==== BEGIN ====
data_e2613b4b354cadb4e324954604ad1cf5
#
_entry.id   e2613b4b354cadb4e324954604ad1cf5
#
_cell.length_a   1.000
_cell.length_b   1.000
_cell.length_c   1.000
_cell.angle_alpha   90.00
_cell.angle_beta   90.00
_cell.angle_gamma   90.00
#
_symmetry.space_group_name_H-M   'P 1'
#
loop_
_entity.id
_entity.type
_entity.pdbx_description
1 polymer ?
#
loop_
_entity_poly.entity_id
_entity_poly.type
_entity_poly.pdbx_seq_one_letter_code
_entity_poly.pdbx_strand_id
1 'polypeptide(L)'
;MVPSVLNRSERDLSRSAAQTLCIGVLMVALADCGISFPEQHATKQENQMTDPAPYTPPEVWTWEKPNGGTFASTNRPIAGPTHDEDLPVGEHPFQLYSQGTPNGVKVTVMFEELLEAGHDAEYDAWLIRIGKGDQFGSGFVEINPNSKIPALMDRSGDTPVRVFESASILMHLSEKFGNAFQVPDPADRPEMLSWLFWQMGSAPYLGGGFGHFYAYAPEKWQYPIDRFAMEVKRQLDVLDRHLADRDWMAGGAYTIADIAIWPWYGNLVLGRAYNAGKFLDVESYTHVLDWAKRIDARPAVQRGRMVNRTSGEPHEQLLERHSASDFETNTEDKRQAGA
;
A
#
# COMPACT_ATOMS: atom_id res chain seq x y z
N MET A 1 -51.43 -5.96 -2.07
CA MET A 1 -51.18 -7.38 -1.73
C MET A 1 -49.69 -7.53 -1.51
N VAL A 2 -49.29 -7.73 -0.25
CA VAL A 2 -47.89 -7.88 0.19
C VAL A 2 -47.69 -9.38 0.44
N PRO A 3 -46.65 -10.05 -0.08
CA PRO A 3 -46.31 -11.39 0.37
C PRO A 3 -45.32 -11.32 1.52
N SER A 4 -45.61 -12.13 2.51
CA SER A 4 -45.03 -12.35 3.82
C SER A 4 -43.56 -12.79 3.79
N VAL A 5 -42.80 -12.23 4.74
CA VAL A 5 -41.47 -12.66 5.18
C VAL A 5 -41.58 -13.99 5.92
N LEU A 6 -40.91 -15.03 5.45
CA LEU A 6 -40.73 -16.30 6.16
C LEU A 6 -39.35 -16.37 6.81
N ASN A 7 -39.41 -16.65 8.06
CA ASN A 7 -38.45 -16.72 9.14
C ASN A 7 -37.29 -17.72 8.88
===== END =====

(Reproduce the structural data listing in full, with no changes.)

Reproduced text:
data_e2613b4b354cadb4e324954604ad1cf5
#
_entry.id   e2613b4b354cadb4e324954604ad1cf5
#
_cell.length_a   1.000
_cell.length_b   1.000
_cell.length_c   1.000
_cell.angle_alpha   90.00
_cell.angle_beta   90.00
_cell.angle_gamma   90.00
#
_symmetry.space_group_name_H-M   'P 1'
#
loop_
_entity.id
_entity.type
_entity.pdbx_description
1 polymer ?
#
loop_
_entity_poly.entity_id
_entity_poly.type
_entity_poly.pdbx_seq_one_letter_code
_entity_poly.pdbx_strand_id
1 'polypeptide(L)'
;MVPSVLNRSERDLSRSAAQTLCIGVLMVALADCGISFPEQHATKQENQMTDPAPYTPPEVWTWEKPNGGTFASTNRPIAGPTHDEDLPVGEHPFQLYSQGTPNGVKVTVMFEELLEAGHDAEYDAWLIRIGKGDQFGSGFVEINPNSKIPALMDRSGDTPVRVFESASILMHLSEKFGNAFQVPDPADRPEMLSWLFWQMGSAPYLGGGFGHFYAYAPEKWQYPIDRFAMEVKRQLDVLDRHLADRDWMAGGAYTIADIAIWPWYGNLVLGRAYNAGKFLDVESYTHVLDWAKRIDARPAVQRGRMVNRTSGEPHEQLLERHSASDFETNTEDKRQAGA
;
A
#
# COMPACT_ATOMS: atom_id res chain seq x y z
N MET A 1 -51.43 -5.96 -2.07
CA MET A 1 -51.18 -7.38 -1.73
C MET A 1 -49.69 -7.53 -1.51
N VAL A 2 -49.29 -7.73 -0.25
CA VAL A 2 -47.89 -7.88 0.19
C VAL A 2 -47.69 -9.38 0.44
N PRO A 3 -46.65 -10.05 -0.08
CA PRO A 3 -46.31 -11.39 0.37
C PRO A 3 -45.32 -11.32 1.52
N SER A 4 -45.61 -12.13 2.51
CA SER A 4 -45.03 -12.35 3.82
C SER A 4 -43.56 -12.79 3.79
N VAL A 5 -42.80 -12.23 4.74
CA VAL A 5 -41.47 -12.66 5.18
C VAL A 5 -41.58 -13.99 5.92
N LEU A 6 -40.91 -15.03 5.45
CA LEU A 6 -40.73 -16.30 6.16
C LEU A 6 -39.35 -16.37 6.81
N ASN A 7 -39.41 -16.65 8.06
CA ASN A 7 -38.45 -16.72 9.14
C ASN A 7 -37.29 -17.72 8.88